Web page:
America’s most senior military official in charge of Special Forces units combating Islamic State, Major General Michael Nagata, last year declared:

We have not defeated the idea. We do not even understand the idea.

The fact is that we do understand the idea. Much of the research and analysis of terrorists’ use of the internet has focused on ISIL propaganda and on how to formulate counter narratives that challenge the idea.

A report by the Open Source Centre identified elements of the violent jihadi narrative that collectively define the problem as an ongoing threat to the survival of Islam, self-sacrifice as the route to victory, and the restoration of the Caliphate as the solution to ending injustice and suffering.

What we don’t understand is how the idea appeals to the real lives of young men like Sevdet Besim and the unnamed 18-year-old still held after the latest raids. Both were associates of Numan Haider, who was shot dead in September last year after stabbing police at Endeavour Hills.

Losing the propaganda war

The instinctive response to propaganda is to counter it with more propaganda. Such has been the impetus for campaigns such as Say No to Terror, a multimedia communication campaign comprising videos, posters, a website and social media pages. The Arabic-language campaign is specifically aimed at a Muslim audience, underscored by the campaign’s slogan “Terrorism. I am Muslim: I am against it.”

The campaign videos are also posted on YouTube and repeatedly aired as public service announcements on the Pan-Arab Middle East Broadcasting Centre (MBC) and Al-Arabiya channels. The videos are as slick as those produced by ISIL – but their influence is nowhere near as dramatic.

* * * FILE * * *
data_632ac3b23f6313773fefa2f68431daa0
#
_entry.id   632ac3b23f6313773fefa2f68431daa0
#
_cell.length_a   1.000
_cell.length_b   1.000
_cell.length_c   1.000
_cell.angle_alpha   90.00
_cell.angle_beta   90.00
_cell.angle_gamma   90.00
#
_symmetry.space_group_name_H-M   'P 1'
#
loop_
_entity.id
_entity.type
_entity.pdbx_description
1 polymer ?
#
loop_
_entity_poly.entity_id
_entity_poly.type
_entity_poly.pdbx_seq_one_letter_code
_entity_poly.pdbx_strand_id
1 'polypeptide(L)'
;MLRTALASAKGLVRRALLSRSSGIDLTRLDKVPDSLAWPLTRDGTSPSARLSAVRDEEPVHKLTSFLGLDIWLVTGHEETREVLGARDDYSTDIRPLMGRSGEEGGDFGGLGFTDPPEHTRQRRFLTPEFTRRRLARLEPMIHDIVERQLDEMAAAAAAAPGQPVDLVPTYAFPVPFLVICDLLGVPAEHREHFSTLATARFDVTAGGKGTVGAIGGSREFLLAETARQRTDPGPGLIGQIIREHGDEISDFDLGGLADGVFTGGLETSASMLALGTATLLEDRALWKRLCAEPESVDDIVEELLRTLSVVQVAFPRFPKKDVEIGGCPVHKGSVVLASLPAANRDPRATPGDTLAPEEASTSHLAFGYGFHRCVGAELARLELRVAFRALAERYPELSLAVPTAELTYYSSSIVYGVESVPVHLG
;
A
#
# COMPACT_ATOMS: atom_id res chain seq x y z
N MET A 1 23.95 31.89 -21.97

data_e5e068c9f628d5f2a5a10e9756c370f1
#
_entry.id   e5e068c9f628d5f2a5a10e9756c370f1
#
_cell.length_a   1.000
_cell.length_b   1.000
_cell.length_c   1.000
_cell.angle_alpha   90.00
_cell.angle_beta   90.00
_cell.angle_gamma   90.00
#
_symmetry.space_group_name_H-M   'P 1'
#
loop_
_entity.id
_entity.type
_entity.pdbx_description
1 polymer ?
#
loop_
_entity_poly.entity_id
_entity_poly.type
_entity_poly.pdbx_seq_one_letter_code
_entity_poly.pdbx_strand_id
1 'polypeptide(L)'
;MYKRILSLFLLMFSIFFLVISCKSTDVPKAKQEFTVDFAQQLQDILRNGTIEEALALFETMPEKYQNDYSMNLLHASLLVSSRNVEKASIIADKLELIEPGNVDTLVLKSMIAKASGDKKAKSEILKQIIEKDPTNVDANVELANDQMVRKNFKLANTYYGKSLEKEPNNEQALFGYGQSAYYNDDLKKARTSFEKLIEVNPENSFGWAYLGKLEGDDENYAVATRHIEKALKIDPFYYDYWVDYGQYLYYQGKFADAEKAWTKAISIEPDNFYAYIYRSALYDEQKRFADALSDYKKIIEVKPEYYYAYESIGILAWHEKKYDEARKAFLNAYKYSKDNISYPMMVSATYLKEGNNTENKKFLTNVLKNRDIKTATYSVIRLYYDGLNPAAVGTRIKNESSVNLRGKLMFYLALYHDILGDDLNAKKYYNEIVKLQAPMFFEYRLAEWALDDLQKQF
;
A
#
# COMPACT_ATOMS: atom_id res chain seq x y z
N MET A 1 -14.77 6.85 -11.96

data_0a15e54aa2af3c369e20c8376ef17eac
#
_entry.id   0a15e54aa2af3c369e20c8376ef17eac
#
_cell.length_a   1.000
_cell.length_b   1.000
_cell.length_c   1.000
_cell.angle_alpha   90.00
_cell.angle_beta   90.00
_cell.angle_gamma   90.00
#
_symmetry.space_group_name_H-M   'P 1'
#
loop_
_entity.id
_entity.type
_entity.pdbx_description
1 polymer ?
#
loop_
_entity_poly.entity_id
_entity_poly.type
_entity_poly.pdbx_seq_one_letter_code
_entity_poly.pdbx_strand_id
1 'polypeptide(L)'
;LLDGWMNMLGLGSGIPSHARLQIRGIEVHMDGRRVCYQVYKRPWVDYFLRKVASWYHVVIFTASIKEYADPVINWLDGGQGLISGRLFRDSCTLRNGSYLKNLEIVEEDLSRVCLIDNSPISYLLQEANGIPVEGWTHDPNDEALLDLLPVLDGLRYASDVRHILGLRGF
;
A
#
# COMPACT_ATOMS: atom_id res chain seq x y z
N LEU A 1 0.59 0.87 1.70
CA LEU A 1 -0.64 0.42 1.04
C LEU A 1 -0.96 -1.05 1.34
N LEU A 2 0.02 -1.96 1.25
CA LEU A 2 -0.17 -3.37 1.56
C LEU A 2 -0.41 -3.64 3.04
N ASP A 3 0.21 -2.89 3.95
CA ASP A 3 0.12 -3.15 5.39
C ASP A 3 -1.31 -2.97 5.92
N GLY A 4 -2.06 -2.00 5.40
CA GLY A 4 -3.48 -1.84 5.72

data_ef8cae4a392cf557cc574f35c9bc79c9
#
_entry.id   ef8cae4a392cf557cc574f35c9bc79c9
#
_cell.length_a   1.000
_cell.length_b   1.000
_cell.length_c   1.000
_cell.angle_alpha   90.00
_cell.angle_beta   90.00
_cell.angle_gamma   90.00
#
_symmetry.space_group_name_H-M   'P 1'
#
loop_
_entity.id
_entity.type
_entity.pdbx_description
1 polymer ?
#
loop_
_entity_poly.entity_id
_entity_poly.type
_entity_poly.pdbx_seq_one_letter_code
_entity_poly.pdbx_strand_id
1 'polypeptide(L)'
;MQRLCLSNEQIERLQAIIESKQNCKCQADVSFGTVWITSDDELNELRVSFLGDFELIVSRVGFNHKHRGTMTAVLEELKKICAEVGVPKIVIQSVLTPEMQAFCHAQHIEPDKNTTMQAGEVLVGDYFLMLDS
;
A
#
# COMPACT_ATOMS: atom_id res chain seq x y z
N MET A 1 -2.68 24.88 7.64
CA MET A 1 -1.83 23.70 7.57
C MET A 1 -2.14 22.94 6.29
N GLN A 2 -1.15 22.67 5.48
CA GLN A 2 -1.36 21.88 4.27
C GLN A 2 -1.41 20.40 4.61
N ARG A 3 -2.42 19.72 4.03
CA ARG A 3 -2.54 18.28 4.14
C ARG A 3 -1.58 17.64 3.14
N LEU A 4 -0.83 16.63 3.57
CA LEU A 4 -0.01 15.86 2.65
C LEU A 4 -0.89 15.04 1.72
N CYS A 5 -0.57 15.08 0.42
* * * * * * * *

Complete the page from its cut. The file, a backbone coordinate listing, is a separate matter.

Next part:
My own analysis of Say No to Terror, published in Perspectives on Terrorism, concluded that its lack of credibility and authenticity undermined its success.

Some evidence of this lies in the fact that Say No to Terror has motivated a popular counter-campaign on YouTube. Inspired by the campaign’s catchphrase, videos entitled or tagged “Jihad. I’m Muslim: I’m with it” and “Occupation. I’m a Muslim; I’m against it” now vastly exceed the number of Say No to Terror videos online.

Say No to Terror is just one example of how attempts to directly counter the ideas and messages carried by ISIL propaganda have failed to stem the growth of violent extremism. Whatever you want to call this battle – a war of ideas; a war for hearts and minds; a war against terrorism – it is clear that we need to be smarter about what we are doing.

Despite all efforts, we are not getting smarter by design, but by default. Much of what we learn comes from our mistakes, not from our successes.